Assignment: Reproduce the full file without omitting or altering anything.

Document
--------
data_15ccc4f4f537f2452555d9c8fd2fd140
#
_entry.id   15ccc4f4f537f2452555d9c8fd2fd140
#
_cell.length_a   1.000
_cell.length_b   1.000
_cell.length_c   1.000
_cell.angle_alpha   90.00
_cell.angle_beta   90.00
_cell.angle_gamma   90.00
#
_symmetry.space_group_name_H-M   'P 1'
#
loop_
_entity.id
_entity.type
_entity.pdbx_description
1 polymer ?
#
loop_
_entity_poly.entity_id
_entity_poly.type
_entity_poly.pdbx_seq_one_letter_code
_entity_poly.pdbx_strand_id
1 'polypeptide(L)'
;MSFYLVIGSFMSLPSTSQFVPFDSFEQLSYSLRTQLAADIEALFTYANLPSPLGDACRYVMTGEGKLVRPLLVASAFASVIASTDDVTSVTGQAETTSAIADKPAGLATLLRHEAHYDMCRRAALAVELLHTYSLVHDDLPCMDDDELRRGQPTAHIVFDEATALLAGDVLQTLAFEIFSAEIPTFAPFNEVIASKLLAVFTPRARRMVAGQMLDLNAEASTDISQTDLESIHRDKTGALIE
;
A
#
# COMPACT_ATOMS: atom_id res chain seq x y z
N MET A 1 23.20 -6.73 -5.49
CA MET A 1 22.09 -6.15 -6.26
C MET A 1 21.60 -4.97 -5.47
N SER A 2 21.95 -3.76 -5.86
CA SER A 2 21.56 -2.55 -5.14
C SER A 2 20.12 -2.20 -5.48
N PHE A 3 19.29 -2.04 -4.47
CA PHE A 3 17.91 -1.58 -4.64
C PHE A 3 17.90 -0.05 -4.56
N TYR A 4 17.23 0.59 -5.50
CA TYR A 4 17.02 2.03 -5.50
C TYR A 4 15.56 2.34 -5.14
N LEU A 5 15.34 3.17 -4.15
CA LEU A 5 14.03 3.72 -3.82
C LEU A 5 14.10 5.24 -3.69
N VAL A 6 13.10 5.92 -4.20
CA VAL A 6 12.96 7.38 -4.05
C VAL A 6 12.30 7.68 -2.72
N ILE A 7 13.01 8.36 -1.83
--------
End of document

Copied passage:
data_15ccc4f4f537f2452555d9c8fd2fd140
#
_entry.id   15ccc4f4f537f2452555d9c8fd2fd140
#
_cell.length_a   1.000
_cell.length_b   1.000
_cell.length_c   1.000
_cell.angle_alpha   90.00
_cell.angle_beta   90.00
_cell.angle_gamma   90.00
#
_symmetry.space_group_name_H-M   'P 1'
#
loop_
_entity.id
_entity.type
_entity.pdbx_description
1 polymer ?
#
loop_
_entity_poly.entity_id
_entity_poly.type
_entity_poly.pdbx_seq_one_letter_code
_entity_poly.pdbx_strand_id
1 'polypeptide(L)'
;MSFYLVIGSFMSLPSTSQFVPFDSFEQLSYSLRTQLAADIEALFTYANLPSPLGDACRYVMTGEGKLVRPLLVASAFASVIASTDDVTSVTGQAETTSAIADKPAGLATLLRHEAHYDMCRRAALAVELLHTYSLVHDDLPCMDDDELRRGQPTAHIVFDEATALLAGDVLQTLAFEIFSAEIPTFAPFNEVIASKLLAVFTPRARRMVAGQMLDLNAEASTDISQTDLESIHRDKTGALIE
;
A
#
# COMPACT_ATOMS: atom_id res chain seq x y z
N MET A 1 23.20 -6.73 -5.49
CA MET A 1 22.09 -6.15 -6.26
C MET A 1 21.60 -4.97 -5.47
N SER A 2 21.95 -3.76 -5.86
CA SER A 2 21.56 -2.55 -5.14
C SER A 2 20.12 -2.20 -5.48
N PHE A 3 19.29 -2.04 -4.47
CA PHE A 3 17.91 -1.58 -4.64
C PHE A 3 17.90 -0.05 -4.56
N TYR A 4 17.23 0.59 -5.50
CA TYR A 4 17.02 2.03 -5.50
C TYR A 4 15.56 2.34 -5.14
N LEU A 5 15.34 3.17 -4.15
CA LEU A 5 14.03 3.72 -3.82
C LEU A 5 14.10 5.24 -3.69
N VAL A 6 13.10 5.92 -4.20
CA VAL A 6 12.96 7.38 -4.05
C VAL A 6 12.30 7.68 -2.72
N ILE A 7 13.01 8.36 -1.83